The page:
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Hedge Planting – Bare Root Plants

We’ve already discussed some of the essentials for planning a new hedge, such as deciding on function, preparing your site and soil, and digging a trench.

Of course, correct planting technique is just as important as informed preparation, so read on for some quick advice on finishing off your hedge. Today we’ll be looking specifically at bare root hedging.

Where should I store them?

Without a rootball to cover them it’s important to keep your bare root plants protected until you’re ready to plant. They can be stored in a cool, sheltered area for up to week with the roots in the bag they were supplied in. Alternatively, dig a trench and heel them into the ground in bundles for considerably longer. Find out more on our Cold Weather Planting & Storage Guide. Remember that roots should be damp, but not sitting in water.

How should I plant them?

Once your roots are un-bagged and ready to plant, remember that they’re still being exposed to the elements, the wind and sun can dry them out. Cover them with damp hessian or sacking right up until they’re in the ground to protect and moisten the roots.

We often advise customers to submerge bare root plants in water for up to five minutes right before planting, to ensure they’re moist. This is an excellent time to use Myccorhizal fungi, which is particularly good or planting bare root plants. The granules can be mixed with water to create a dip. You can download our Rootgrow guide for detailed information on doing so. Simply select the download marked ‘How to Use Rootgrow’ for more information.

For physical planting, please refer to our Successful Tree Planting download, which covers all elements of planting, staking, and supporting your new plant.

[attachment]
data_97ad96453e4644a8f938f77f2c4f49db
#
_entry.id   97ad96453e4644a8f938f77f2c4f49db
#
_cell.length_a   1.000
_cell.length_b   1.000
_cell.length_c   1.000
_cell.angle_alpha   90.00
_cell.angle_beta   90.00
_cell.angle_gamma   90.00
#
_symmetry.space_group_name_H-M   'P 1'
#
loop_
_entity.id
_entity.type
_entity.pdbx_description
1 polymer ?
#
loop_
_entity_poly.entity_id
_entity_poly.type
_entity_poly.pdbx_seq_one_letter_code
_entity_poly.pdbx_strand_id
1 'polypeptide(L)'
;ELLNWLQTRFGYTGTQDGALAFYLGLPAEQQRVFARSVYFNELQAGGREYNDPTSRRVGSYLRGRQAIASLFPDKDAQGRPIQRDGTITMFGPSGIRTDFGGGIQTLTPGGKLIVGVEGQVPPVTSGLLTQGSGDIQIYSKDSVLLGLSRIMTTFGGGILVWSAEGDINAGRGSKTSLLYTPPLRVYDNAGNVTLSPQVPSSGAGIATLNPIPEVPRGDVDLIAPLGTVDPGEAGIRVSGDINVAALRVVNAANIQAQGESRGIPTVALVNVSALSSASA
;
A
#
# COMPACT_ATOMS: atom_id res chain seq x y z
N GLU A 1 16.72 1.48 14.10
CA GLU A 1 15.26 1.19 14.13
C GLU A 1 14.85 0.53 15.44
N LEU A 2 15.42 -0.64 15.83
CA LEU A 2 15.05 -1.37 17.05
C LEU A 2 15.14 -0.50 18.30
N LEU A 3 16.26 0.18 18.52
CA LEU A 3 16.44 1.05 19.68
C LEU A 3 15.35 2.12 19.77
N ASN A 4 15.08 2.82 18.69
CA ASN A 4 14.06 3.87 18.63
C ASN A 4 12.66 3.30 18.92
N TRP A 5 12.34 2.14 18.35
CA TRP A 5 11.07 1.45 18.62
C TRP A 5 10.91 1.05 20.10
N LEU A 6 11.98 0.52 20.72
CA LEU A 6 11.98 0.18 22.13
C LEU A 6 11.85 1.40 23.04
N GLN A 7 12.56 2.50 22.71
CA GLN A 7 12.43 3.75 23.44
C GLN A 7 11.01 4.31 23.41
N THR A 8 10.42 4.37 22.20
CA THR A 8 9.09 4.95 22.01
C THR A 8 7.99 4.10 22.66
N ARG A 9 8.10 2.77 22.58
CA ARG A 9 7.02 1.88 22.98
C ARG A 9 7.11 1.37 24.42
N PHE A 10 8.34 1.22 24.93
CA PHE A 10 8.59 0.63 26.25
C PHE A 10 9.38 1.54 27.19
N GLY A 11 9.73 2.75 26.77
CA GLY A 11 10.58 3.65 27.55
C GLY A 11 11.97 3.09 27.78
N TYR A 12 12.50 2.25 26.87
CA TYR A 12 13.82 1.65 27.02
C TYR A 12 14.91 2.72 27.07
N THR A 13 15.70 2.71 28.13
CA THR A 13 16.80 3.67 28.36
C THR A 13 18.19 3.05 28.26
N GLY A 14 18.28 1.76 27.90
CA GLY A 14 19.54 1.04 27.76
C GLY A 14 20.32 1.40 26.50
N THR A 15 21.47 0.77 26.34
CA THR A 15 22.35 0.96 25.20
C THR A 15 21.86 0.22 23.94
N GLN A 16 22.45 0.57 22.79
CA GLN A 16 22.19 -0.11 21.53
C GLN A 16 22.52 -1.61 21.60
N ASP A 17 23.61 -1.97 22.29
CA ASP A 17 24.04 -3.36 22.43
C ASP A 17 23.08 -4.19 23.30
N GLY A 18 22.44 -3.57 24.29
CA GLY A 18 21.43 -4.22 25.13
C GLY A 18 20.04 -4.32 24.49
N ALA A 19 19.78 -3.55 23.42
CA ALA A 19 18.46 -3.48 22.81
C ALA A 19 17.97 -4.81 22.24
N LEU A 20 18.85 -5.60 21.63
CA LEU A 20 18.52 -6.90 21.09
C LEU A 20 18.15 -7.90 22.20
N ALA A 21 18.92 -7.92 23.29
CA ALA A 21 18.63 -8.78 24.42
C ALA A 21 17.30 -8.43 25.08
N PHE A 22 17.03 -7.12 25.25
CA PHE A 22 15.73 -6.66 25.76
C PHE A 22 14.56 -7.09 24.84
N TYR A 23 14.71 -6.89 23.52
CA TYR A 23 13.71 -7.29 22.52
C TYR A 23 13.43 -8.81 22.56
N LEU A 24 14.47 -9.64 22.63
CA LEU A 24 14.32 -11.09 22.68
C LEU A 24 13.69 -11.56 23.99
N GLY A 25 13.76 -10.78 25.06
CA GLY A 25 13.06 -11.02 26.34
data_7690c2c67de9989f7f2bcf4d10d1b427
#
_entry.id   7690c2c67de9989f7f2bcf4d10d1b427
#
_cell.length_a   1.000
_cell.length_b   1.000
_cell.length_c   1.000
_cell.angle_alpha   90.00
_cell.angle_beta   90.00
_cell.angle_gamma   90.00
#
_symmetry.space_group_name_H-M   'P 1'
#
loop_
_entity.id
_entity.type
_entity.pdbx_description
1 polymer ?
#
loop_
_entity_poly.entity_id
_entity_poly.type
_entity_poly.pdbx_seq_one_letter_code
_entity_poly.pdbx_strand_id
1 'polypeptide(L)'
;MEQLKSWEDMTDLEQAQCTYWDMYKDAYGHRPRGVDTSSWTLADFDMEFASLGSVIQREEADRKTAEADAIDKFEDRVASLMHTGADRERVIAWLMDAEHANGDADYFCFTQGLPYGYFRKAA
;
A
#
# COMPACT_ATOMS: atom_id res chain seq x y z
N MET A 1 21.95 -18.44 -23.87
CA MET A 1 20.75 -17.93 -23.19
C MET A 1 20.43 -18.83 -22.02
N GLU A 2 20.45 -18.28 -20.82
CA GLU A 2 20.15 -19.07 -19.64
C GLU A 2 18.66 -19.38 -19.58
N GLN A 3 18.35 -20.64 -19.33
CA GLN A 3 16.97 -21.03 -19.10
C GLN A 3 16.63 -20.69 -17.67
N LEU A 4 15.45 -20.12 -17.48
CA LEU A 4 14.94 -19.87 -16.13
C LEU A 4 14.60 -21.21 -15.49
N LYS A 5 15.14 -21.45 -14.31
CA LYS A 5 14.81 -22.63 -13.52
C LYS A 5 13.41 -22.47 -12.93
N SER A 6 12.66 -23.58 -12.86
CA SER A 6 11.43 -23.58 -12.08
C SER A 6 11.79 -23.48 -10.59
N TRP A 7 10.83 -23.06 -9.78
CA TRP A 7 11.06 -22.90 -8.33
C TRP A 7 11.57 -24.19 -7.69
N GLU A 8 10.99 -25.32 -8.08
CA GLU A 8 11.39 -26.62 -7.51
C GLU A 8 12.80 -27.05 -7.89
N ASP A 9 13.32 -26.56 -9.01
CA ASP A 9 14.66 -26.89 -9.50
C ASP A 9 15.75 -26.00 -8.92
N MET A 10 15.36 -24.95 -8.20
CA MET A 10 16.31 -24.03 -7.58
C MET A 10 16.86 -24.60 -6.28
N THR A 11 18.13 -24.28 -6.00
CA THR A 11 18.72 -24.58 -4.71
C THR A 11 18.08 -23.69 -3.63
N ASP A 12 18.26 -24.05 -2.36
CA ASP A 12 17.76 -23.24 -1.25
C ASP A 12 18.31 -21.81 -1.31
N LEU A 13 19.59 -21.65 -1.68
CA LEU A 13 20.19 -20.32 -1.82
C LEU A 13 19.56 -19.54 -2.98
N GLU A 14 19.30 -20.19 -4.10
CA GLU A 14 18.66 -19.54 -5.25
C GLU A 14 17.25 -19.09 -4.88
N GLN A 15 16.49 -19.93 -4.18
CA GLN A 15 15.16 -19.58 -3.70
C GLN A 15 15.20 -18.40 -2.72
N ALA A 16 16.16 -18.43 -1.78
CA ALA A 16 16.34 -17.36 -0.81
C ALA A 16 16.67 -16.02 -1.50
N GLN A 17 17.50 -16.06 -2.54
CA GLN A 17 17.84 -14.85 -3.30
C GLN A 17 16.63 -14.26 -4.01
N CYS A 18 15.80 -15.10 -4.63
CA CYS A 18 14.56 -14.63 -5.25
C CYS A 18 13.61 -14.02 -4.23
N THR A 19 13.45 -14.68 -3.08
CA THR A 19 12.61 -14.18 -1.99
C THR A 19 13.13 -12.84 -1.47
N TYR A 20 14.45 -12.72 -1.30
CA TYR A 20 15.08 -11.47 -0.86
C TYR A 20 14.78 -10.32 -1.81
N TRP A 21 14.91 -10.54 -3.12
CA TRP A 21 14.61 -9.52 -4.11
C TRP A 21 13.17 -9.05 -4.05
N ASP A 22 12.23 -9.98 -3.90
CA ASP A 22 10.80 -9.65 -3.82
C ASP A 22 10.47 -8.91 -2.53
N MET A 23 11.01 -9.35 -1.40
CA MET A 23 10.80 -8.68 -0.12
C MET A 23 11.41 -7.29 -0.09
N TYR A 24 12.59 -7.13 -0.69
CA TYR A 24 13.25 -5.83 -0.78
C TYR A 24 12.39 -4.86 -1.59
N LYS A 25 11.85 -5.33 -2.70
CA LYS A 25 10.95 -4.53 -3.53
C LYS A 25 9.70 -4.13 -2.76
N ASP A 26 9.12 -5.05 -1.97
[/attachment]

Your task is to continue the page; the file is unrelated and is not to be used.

How many will I need?

We’re often asked how many plants you’ll actually need to purchase for an effective hedge. This naturally depends on the space you hope to screen, but we do have some guidelines for you to work from.

A new, mixed hedge will typically be spaced at about 5 plants per metre (or 4 plants per yard!). This allows you to plant two, staggered rows for maximum coverage and access to nutrients.

----X------X------X------X------X------X------X------X------X----
X------X------X------X------X------X------X------X------X------X

The diagram seen above represents recommend spacing. Each plant is spaced 40cm along from the next on the row, requiring five plants per metre, spread between 2 rows. The rows themselves are around 30cm apart.

Will they need protection?

Bare root native hedge plants are vulnerable to rabbit and deer damage, particularly in rural areas. Spiral rabbit guards can be used with canes to support them, or the entire hedge could be fenced off with chicken wire, with the base of the wire firmly buried in the soil.

What about weeds?

As with any new planting, weeds compete for water and nutrients and can be difficult to remove, so make sure you never let them establish at all. One way to reduce weed growth in new hedges is to plant through slits in a mulch mat, such as woven polypropylene.

More information?

We’ve also written a number of blogs on Successful Tree Planting, Rootgrow Application, and keeping your trees alive. If you’d like to see the entire collection, please visit our Tree Planting Methods category page, which has more than enough advice to get started.

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